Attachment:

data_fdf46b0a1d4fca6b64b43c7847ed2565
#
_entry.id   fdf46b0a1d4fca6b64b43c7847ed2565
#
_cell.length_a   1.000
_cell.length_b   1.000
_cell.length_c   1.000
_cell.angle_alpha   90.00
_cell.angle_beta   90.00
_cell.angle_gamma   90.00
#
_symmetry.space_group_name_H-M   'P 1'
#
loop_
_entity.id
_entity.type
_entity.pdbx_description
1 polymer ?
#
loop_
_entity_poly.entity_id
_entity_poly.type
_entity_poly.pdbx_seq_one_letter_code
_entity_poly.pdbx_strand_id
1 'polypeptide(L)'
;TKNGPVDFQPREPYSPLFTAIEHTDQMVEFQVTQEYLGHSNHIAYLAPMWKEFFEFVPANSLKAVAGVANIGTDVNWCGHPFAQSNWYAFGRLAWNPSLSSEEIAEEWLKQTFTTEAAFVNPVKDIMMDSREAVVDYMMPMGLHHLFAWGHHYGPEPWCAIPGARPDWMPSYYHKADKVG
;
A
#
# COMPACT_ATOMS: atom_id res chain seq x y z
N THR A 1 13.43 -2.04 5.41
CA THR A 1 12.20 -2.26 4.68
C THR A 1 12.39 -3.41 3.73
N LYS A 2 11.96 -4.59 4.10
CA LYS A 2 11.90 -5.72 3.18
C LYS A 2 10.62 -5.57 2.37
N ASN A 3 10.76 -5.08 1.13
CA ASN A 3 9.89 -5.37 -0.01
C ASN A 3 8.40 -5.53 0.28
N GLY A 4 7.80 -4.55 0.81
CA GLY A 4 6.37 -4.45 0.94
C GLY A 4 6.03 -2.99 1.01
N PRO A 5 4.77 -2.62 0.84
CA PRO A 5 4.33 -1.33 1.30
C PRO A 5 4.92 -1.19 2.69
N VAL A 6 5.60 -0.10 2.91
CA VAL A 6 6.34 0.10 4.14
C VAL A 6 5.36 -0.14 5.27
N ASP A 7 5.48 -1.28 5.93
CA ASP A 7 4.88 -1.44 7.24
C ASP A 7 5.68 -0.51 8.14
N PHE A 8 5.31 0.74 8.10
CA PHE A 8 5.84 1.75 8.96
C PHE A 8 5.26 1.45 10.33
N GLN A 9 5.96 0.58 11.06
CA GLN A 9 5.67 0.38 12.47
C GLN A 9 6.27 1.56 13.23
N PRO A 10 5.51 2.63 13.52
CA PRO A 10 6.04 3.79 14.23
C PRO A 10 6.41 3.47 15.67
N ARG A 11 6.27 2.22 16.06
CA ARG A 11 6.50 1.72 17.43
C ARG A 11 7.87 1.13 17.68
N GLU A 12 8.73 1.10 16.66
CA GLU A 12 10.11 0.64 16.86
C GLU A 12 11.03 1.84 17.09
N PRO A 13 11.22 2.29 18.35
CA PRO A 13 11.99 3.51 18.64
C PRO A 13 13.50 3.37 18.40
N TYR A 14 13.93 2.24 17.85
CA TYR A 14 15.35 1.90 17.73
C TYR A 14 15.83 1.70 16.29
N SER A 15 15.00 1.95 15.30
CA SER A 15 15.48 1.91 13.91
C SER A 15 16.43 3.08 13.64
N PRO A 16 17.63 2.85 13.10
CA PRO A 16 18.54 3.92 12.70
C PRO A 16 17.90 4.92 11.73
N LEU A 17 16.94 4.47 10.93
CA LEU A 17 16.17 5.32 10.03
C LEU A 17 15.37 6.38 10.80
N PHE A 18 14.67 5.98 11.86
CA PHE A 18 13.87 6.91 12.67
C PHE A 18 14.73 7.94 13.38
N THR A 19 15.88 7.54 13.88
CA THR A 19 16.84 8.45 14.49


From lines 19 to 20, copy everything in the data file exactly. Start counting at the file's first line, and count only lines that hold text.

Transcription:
#
loop_